Wednesday, December 08, 2004

The Rebel Doctor, on sleep apnea

...the obstructive kind.

(Sullivan, take note!)

Obstructive sleep apnea (OSA) is a disease characterized by episodes of complete or partial collapse of the upper airways during sleep. It has been estimated that 2-4% of the adult population has it. Symptoms of OSA include loud snoring, daytime sleepiness, and apneas (breathing pauses) witnessed by a bed partner. Risk factors for OSA include obesity, an abnormal jaw structure, and having a crowded oropharynx (the area around the tonsils).
OSA has long-term health risks, including hypertension.

The usual treatment for OSA in adults is continuous positive airway pressure (CPAP):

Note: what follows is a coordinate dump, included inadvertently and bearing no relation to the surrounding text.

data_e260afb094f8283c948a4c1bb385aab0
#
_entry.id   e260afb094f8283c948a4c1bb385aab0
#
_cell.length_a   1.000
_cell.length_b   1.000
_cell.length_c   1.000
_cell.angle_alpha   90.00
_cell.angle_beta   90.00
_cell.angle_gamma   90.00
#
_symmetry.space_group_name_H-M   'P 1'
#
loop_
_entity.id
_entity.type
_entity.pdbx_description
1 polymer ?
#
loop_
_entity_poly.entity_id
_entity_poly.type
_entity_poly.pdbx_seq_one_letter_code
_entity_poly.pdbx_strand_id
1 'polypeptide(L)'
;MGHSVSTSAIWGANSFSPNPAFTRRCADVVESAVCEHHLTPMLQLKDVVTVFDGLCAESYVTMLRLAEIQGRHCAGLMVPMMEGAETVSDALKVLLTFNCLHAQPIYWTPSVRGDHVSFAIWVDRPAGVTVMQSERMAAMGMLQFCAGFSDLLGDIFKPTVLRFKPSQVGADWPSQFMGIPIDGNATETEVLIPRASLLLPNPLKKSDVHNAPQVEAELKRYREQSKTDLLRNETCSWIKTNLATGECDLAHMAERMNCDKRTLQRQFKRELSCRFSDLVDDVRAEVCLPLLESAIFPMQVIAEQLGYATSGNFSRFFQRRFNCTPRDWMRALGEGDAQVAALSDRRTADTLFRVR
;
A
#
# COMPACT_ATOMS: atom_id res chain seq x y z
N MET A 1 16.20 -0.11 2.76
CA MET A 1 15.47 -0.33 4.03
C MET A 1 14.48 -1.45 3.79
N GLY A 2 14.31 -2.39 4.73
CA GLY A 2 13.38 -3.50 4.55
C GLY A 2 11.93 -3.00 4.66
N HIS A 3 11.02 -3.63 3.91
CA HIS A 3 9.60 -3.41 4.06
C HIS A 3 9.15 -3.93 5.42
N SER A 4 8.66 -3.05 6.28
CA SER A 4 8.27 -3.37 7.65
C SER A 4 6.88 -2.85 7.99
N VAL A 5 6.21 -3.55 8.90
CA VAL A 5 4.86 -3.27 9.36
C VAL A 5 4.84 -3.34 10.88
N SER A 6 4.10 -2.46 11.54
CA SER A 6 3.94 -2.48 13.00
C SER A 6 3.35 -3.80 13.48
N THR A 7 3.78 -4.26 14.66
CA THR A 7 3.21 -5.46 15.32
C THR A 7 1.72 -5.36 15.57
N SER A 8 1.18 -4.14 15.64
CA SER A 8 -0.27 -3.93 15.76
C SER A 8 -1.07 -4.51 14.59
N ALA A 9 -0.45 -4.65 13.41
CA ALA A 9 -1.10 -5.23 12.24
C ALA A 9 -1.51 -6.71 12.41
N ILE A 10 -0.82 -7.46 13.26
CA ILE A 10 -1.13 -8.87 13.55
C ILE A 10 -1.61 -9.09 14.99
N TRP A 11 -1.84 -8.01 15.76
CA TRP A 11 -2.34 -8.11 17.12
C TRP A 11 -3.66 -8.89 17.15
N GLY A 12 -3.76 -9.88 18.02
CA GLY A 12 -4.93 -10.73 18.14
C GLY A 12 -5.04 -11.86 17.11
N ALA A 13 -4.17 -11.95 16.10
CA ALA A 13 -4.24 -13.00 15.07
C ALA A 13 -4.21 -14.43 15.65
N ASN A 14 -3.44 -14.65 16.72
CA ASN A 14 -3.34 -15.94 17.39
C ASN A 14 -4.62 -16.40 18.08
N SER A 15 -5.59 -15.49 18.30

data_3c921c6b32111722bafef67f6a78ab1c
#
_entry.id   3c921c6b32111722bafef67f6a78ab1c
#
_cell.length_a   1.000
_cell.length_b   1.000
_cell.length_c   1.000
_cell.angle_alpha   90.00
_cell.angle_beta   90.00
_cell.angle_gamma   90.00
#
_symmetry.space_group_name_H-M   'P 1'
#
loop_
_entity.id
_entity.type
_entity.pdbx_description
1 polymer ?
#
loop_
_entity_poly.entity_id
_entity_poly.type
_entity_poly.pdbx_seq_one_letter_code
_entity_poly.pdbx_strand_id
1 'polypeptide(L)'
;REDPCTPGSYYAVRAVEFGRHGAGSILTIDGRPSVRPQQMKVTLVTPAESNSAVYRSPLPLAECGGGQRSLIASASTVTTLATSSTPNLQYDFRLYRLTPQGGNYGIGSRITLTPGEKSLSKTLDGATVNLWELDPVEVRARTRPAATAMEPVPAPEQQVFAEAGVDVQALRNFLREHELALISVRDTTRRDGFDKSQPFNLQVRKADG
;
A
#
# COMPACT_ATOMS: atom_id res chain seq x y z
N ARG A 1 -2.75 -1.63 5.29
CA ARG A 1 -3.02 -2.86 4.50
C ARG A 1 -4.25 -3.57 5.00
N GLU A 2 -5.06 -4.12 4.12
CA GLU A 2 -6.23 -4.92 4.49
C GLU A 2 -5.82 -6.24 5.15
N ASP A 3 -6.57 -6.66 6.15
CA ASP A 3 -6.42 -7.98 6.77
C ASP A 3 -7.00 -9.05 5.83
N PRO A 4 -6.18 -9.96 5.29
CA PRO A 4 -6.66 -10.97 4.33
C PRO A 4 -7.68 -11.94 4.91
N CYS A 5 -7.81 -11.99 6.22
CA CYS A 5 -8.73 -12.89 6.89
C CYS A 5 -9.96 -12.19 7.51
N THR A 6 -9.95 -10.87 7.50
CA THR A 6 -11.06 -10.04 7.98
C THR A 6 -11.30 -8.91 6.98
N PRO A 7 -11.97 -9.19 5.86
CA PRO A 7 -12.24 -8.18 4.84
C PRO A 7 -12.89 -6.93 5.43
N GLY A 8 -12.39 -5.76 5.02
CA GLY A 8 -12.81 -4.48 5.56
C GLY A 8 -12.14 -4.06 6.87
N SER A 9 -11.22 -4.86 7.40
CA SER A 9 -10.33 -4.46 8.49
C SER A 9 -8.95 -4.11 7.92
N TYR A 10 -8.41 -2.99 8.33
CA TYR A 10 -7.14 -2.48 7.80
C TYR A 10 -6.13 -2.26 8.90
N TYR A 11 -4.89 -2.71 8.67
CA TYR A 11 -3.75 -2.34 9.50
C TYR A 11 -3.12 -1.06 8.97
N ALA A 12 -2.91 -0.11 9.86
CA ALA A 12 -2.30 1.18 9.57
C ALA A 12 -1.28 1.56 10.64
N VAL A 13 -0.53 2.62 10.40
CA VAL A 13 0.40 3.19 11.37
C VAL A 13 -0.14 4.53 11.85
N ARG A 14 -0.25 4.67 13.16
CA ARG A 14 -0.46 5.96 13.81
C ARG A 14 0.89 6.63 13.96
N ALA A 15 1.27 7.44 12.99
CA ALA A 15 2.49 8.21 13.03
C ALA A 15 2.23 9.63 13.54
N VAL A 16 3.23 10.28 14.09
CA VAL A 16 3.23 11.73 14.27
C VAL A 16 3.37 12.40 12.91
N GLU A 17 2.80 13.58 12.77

OSA is becoming increasingly more common in children. It used to be that most cases of OSA in children were due to adenotonsillar enlargement; the OSA could usually easily be cured by surgically removing the adenoids and tonsils. Now obesity is causing many cases of pediatric OSA and there are a lot of children on CPAP. This article discusses OSA in obese children.

OSA, in both adults and children, is usally diagnosed by an overnight polysomnogram (sleep study). Airflow, depth of sleep, and blood oxygen levels are closely monitored during a polysomnogram. Polysomnograms are a little different in children as compared to adults (for example, different criteria for measuring breathing pauses). Unfortunately, many sleep labs lack experience in diagnosing and treating childhood OSA.

If you suspect that you or a family member has OSA, you should discuss referral to an accredited sleep center with your primary care doctor. This site can help you find an accredited sleep center:
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